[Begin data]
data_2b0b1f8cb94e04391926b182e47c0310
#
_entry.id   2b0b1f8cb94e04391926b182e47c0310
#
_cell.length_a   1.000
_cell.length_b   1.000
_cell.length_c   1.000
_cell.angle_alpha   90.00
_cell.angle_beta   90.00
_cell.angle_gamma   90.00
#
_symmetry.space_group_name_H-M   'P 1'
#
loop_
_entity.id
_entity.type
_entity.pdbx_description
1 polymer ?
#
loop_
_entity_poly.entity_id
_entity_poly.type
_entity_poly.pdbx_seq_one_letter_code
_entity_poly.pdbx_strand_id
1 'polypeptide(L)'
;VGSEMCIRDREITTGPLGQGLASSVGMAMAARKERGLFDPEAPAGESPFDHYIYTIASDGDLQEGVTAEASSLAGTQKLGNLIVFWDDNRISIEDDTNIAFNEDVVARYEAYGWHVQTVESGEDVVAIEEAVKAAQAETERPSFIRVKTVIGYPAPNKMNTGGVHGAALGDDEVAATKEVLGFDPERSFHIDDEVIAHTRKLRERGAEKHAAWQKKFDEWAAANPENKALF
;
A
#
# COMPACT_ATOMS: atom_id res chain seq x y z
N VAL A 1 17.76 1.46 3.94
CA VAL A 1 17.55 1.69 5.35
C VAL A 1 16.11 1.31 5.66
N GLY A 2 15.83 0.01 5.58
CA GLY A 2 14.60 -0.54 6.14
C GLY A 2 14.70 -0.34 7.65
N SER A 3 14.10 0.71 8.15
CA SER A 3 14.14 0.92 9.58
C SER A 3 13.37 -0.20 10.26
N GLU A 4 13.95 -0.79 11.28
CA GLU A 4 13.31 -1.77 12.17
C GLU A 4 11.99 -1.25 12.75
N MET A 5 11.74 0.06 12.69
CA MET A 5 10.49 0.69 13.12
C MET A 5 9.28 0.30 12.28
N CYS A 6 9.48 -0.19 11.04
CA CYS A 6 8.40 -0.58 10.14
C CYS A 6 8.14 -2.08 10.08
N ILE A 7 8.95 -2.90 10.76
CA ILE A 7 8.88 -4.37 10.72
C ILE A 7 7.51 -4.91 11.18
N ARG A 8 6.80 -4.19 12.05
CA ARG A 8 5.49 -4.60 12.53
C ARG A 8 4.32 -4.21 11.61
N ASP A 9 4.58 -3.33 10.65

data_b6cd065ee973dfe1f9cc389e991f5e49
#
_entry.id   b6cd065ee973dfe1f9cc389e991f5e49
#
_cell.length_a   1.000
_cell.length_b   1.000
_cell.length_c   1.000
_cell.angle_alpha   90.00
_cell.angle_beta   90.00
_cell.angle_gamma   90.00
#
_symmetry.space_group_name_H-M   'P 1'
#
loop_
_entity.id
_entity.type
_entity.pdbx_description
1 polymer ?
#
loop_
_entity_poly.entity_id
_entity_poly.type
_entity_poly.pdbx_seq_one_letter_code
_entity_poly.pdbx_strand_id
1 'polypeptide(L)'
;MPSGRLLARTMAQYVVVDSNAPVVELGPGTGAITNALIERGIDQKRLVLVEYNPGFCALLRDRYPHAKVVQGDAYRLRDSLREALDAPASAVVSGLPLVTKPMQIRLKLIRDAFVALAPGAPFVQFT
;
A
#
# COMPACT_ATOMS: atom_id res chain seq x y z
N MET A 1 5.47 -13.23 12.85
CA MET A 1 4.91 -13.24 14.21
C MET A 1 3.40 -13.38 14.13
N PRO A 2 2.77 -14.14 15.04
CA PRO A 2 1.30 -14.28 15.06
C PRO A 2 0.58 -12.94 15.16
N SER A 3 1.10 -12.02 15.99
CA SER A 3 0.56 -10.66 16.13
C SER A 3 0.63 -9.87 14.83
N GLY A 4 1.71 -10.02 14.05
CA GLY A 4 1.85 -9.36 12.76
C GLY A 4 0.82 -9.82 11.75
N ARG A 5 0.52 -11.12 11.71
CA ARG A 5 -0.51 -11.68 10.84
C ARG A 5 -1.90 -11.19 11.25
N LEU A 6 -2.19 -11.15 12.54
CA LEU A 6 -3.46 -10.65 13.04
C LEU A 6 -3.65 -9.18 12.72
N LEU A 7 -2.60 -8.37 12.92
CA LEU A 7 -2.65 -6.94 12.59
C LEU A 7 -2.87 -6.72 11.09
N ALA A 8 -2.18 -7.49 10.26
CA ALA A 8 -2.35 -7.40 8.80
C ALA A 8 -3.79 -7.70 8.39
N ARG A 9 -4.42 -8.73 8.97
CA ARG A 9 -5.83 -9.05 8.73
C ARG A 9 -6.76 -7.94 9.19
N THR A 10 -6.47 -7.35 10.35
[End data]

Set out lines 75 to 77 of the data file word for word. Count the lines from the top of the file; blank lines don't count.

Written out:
loop_
_entity_poly.entity_id
_entity_poly.type